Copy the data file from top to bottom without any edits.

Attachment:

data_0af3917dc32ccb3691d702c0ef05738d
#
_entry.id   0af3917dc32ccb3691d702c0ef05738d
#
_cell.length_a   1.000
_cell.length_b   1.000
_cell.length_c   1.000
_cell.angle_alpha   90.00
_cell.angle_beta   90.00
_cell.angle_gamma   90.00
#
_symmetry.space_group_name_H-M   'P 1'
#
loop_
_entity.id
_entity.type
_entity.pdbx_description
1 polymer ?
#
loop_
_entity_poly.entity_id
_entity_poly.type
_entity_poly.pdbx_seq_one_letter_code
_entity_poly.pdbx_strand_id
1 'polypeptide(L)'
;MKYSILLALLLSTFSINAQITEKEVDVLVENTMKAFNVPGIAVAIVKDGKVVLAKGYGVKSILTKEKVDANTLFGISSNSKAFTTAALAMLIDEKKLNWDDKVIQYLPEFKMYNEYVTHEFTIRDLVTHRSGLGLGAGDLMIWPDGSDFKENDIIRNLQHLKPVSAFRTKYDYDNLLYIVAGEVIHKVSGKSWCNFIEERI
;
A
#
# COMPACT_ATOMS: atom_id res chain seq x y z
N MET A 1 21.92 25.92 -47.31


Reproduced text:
data_0af3917dc32ccb3691d702c0ef05738d
#
_entry.id   0af3917dc32ccb3691d702c0ef05738d
#
_cell.length_a   1.000
_cell.length_b   1.000
_cell.length_c   1.000
_cell.angle_alpha   90.00
_cell.angle_beta   90.00
_cell.angle_gamma   90.00
#
_symmetry.space_group_name_H-M   'P 1'
#
loop_
_entity.id
_entity.type
_entity.pdbx_description
1 polymer ?
#
loop_
_entity_poly.entity_id
_entity_poly.type
_entity_poly.pdbx_seq_one_letter_code
_entity_poly.pdbx_strand_id
1 'polypeptide(L)'
;MKYSILLALLLSTFSINAQITEKEVDVLVENTMKAFNVPGIAVAIVKDGKVVLAKGYGVKSILTKEKVDANTLFGISSNSKAFTTAALAMLIDEKKLNWDDKVIQYLPEFKMYNEYVTHEFTIRDLVTHRSGLGLGAGDLMIWPDGSDFKENDIIRNLQHLKPVSAFRTKYDYDNLLYIVAGEVIHKVSGKSWCNFIEERI
;
A
#
# COMPACT_ATOMS: atom_id res chain seq x y z
N MET A 1 21.92 25.92 -47.31